HIPAA and HITRUST are two frameworks that are commonly compared because they are used in the healthcare industry.
What is SSAE 16?
SSAE 16, otherwise known as Statement on Standards for Attestation Engagements No. 16, was an auditing standard developed by the American Institute of Certified Public Accountants (AICPA). It was issued in April 2010 and was specifically designed for service organizations that provide outsourced services. SSAE 16 was introduced to enhance the reporting and assurance standards for service organizations and their clients.
One of the main objectives of SSAE 16 was to replace the previous standard SAS 70 (Statement on Auditing Standards No. 70) and align it with the international standard ISAE 3402 (International Standard on Assurance Engagements No. 3402). This alignment was designed to provide consistency and compatibility in reporting for service organizations that operate on a global scale.
Introduction of a SOC Report
SSAE 16 introduced the concept of a Service Organization Control (SOC) report, which replaced the SAS 70 report. The SOC report is an independent auditor’s report that provides information about the design and effectiveness of a service organization’s controls. This report is issued by a service auditor, who evaluates and tests the controls of the service organization to provide assurance to the organization’s clients and stakeholders.
The SOC report can be of two types: Type 1 and Type 2. A Type 1 report provides an opinion on the design of the controls as of a specific point in time, while a Type 2 report provides an opinion on the design and the effectiveness of the controls over a period of time (usually 6 or more months). The choice between Type 1 and Type 2 depends on the clients needs and the level of assurance required.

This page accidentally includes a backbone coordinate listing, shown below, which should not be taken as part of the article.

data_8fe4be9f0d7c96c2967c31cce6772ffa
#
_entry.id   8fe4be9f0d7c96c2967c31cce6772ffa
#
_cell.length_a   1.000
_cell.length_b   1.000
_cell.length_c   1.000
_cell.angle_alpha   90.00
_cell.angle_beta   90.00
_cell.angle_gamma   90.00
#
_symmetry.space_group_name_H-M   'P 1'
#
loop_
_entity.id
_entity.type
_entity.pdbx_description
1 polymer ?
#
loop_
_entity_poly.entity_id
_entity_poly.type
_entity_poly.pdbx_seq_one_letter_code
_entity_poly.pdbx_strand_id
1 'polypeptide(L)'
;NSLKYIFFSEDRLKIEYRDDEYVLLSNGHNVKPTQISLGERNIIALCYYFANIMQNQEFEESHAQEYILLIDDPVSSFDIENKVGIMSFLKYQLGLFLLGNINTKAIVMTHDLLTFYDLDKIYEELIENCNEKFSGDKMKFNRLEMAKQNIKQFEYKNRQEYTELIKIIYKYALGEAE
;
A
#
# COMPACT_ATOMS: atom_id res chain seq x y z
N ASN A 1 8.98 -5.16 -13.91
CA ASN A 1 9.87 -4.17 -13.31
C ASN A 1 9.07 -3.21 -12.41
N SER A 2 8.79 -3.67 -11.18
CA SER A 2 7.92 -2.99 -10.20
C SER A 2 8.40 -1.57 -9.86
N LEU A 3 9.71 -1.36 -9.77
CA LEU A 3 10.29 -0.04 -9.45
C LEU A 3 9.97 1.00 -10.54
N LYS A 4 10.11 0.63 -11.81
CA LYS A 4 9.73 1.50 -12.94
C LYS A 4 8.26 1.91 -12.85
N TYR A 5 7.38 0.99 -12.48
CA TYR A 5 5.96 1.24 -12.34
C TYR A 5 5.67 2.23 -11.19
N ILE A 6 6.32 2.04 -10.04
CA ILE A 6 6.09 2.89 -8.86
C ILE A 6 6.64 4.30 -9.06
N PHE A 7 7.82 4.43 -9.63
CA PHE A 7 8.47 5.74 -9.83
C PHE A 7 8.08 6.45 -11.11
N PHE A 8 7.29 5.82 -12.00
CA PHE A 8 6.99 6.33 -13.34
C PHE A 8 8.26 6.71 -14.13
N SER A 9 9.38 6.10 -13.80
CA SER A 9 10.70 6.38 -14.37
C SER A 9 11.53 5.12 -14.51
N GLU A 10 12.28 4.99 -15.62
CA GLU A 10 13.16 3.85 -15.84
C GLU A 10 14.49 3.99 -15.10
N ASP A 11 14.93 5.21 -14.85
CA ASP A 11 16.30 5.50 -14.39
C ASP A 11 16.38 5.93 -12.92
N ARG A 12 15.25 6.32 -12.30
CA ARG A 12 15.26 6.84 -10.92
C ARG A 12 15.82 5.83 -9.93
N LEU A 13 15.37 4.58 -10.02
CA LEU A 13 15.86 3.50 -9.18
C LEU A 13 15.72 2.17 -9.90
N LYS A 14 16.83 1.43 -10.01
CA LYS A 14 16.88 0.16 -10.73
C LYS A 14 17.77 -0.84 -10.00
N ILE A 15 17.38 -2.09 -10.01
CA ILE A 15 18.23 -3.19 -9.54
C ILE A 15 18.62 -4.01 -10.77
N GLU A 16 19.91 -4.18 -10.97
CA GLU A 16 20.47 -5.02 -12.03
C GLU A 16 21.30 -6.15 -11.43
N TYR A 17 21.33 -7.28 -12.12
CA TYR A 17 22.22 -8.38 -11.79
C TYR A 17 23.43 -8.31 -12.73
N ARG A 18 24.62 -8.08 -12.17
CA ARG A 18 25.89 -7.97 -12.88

Under a SSAE 16 audit, service organizations were required to provide a detailed description of their systems and controls in place. This description included the service organization’s objectives, the nature of the services provided, and the overall control environment. This enhanced description helped the clients of the service organization gain a better understanding of the services being provided and evaluate the suitability of those services for their own operations.
Another important aspect of SSAE 16 was the consideration of “Subservice Organizations.” Service organizations often rely on other organizations to perform certain functions on their behalf, and these organizations are referred to as subservice organizations. During a SSAE 16 audit, service organizations were required to evaluate and disclose the risks associated with subservice organizations. If the subservice organization’s controls were relevant to the services being provided, the service organization had to obtain a SOC report from the subservice organization or perform additional procedures to obtain sufficient assurance.
SSAE 16 also emphasized the importance of “Written Representations” from management. Service organizations were required to provide a written assertion to the service auditor, affirming the accuracy and completeness of the description of the system and controls. This written representation increased the accountability of the service organization and provided additional confidence to clients and stakeholders.
Overall, SSAE 16 was a significant improvement over its predecessor SAS 70, as it aligned with international standards, introduced the SOC reports, emphasized the detailed system description, considered subservice organizations, and required written representations from management. These enhancements increased transparency, provided assurance to clients, and improved the overall reliability and quality of the reporting process for service organizations. It is, however, important to note that SSAE 16 has since been replaced by SSAE 18 and there are differences between SSAE 16 vs SSAE 18.